Tuesday, Nov 19, 2019
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Xenophobia, ungratefulness and knee-jerk policymaking

The recent pronouncement by Attorney General Carl Bethel advising work permit holders – legal residents of The Bahamas — to “go home” if their place of employment was destroyed by Hurricane Dorian discredits The Bahamas and subjects us to accusations of being insensitive and uncaring.

Such a narrow, parochial interpretation of the law is unbecoming of The Bahamas in the aftermath of Hurricane Dorian.

The unsolicited international response to our recent tragedy was unprecedented, magnanimous and compassionate.

It is generally accepted that no single country can respond to cataclysmic disasters without outside help; hence the creation of emergency relief agencies at all regional and international organizations.

For many stranded victims of Dorian the first rescuers reaching them were not Bahamian, they were American or British or Dutch Coast Guard and military personnel.

Search and rescue canine units were deployed from American cities that reached out seeking to reduce the anxieties of survivors not knowing the fate of loved ones and friends.

For countless others the nationality of doctors and nurses treating them in makeshift field hospitals and in barely-functioning community health clinics were American, Canadian, Jamaican and Nigerian and so on.

Emergency supplies of water, food, clothes, first aid and sanitary products came from organized international relief agencies of the United Nations and the Organization of American States, the Caribbean Community and from the International Red Cross, the World Food Programme, Water Missions, Samaritan’s Purse, International Medical Corps and from vacation and second homeowners — overwhelmingly foreign nationals and largely American, who notwithstanding their own considerable loss as a result of the storm, organized and or personally donated emergency relief and assistance to affected Bahamians residents.

Gaps in security on the ground in storm-torn neighborhoods and at relief storage depots have been filled with the assistance of Jamaican and Trinidadian defense forces.

Shamefully, under the circumstances, newspaper reports and opinions shared on social media are filled with calls for foreigners to get out and for no assistance to be lent to Haitian nationals found in The Bahamas.

A shifting government policy on the treatment of undocumented individuals previously resident on Abaco or Grand Bahama provides no leadership on the subject.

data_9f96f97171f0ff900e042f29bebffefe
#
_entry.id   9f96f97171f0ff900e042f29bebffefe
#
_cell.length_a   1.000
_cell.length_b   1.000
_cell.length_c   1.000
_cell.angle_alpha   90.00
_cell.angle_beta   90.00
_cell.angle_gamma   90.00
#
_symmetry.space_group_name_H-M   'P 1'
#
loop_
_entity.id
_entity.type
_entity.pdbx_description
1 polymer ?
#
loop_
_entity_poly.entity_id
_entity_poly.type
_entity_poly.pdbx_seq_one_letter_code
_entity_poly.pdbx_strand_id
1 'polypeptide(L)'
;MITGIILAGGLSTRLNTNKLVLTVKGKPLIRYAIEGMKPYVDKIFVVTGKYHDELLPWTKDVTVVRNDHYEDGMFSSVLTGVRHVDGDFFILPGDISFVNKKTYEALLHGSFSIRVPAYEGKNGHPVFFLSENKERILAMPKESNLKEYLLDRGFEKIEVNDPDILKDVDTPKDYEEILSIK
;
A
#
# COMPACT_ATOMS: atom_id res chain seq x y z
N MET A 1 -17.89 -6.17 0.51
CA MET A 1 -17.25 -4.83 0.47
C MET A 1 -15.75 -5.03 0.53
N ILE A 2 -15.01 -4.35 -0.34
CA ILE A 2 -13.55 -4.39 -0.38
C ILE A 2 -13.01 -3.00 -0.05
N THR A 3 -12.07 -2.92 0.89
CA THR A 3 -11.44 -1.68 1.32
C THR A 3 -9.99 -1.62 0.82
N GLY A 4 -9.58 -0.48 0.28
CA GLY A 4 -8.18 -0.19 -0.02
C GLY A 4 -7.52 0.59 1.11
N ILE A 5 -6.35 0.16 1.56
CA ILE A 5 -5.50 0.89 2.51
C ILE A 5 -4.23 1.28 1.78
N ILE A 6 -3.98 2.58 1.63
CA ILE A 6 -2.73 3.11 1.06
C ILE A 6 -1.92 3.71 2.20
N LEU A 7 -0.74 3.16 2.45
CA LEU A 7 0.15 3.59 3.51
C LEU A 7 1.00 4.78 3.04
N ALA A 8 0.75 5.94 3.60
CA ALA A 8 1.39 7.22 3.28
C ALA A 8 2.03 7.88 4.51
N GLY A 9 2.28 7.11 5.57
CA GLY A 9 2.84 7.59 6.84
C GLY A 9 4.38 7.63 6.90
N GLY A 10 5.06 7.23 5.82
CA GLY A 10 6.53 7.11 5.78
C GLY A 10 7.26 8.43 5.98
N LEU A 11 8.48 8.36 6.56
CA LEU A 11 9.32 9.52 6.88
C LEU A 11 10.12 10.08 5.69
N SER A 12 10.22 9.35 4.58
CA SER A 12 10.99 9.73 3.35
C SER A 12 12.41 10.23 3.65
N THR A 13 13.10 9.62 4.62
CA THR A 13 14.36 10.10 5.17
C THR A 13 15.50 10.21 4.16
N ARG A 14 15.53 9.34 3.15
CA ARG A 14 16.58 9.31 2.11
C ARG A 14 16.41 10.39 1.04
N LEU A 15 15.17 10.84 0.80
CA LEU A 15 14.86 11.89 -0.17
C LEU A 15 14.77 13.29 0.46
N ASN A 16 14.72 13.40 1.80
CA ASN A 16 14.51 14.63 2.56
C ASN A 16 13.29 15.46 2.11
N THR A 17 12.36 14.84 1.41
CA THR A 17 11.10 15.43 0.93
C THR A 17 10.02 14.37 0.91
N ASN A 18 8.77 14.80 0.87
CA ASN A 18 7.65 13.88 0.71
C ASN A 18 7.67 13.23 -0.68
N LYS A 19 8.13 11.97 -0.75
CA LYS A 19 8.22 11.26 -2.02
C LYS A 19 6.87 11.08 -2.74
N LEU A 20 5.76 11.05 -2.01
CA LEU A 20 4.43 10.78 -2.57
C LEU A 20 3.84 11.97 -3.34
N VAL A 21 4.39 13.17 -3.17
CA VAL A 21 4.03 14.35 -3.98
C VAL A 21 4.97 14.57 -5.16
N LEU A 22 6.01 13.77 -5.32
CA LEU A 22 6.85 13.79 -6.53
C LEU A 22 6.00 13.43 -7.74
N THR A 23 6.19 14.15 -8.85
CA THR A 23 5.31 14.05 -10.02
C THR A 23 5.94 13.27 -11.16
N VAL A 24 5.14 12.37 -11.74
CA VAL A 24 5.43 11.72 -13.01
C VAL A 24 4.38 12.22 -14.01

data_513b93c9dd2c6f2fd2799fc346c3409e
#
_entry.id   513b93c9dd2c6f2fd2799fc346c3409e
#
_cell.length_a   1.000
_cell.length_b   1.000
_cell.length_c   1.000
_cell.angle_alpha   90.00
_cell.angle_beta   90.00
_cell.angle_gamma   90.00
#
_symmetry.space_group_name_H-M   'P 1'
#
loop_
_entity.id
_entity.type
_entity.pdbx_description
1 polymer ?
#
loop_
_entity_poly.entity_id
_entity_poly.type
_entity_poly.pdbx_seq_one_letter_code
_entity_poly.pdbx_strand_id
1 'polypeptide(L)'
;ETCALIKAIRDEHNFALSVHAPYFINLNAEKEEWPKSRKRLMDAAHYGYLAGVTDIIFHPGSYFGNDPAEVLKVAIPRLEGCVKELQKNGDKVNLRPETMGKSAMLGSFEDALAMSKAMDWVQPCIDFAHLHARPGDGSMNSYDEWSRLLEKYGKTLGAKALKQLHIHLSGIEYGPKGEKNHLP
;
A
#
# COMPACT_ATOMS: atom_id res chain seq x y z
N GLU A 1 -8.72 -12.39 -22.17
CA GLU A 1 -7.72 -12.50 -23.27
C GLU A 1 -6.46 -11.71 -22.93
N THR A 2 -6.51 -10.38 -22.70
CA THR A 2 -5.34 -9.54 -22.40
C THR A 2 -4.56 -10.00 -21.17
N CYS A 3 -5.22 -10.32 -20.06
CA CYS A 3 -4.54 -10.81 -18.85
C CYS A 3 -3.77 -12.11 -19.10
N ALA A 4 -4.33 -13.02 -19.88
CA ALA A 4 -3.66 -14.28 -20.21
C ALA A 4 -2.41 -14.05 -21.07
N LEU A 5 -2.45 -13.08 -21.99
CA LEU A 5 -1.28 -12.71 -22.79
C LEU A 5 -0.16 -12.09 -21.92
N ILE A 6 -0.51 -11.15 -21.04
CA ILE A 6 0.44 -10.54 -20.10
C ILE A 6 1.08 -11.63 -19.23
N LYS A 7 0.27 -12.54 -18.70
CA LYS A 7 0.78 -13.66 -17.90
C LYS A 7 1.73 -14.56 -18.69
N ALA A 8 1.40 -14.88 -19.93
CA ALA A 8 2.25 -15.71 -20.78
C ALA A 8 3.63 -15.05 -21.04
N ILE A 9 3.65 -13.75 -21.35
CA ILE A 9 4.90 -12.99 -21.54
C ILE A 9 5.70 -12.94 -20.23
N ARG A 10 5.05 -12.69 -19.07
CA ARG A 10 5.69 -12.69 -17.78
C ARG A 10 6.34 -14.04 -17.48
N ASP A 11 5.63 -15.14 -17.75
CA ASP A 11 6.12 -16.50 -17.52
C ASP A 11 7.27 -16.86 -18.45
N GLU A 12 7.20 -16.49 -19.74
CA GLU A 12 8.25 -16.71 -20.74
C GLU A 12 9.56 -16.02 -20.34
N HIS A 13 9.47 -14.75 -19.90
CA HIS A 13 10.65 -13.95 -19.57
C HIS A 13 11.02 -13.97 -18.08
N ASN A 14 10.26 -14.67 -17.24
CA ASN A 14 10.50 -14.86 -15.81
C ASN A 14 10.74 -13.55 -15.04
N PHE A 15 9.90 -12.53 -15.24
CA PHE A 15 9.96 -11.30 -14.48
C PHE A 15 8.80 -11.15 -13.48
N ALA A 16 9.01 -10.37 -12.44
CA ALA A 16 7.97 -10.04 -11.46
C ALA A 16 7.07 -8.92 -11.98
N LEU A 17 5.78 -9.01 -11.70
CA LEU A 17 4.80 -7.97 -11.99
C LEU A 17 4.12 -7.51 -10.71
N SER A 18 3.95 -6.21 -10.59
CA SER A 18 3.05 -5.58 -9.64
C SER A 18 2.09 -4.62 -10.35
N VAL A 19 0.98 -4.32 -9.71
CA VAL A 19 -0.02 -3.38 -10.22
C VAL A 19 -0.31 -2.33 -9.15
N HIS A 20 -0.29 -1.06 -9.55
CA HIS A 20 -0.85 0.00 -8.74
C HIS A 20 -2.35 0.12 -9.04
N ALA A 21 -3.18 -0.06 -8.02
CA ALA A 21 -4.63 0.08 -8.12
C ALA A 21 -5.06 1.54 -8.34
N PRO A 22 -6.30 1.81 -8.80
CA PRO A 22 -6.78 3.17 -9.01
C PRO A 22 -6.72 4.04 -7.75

The government’s initial response to the status of non-Bahamians on storm-ravaged islands and in our emergency shelters was dignified and what is expected and required from a democratic and humane administration.

The Cabinet minister responsible for immigration, Elsworth Johnson, advised that his department was “concentrating on assisting with the humanitarian efforts to rescue and save lives regardless of place of origin, nationality or immigration status”.

Then, following a hue and cry on social media and shameful political pandering by some politicians, the government’s position changed.

Notifications about the continuation of deportations of undocumented persons found outside of Abaco and Grand Bahama were given new prominence including advice that being resident in an emergency shelter would not protect undocumented evacuees from deportation.

Additionally, residents were warned of hefty penalties for those found harboring the undocumented.

Now, the attorney general has added his tactless warning to work permit holders engaged in pre-Dorian Abaco and Grand Bahama.

Credible reports have reached us of immigration department searches being conducted at airports and on mail boats headed to Abaco, Eleuthera and Exuma seeking to identify undocumented individuals for deportation.

Reportedly, 26 persons including a mother and her three-week-old child were detained and committed to the Detention Center.

Seven of those detained had to be released when it was discovered that they were legally present in The Bahamas.

Fifteen detainees apparently could not prove any connection to either Grand Bahama or Abaco; one was discovered to have been approved for a work permit, but the fee had not yet been paid and one was found to be an illegal immigrant.

We strongly encourage the government to bring thoughtful consideration to public pronouncements being made in its name before The Bahamas is tarred as a chauvinistic, racist country and a pariah of the international community.

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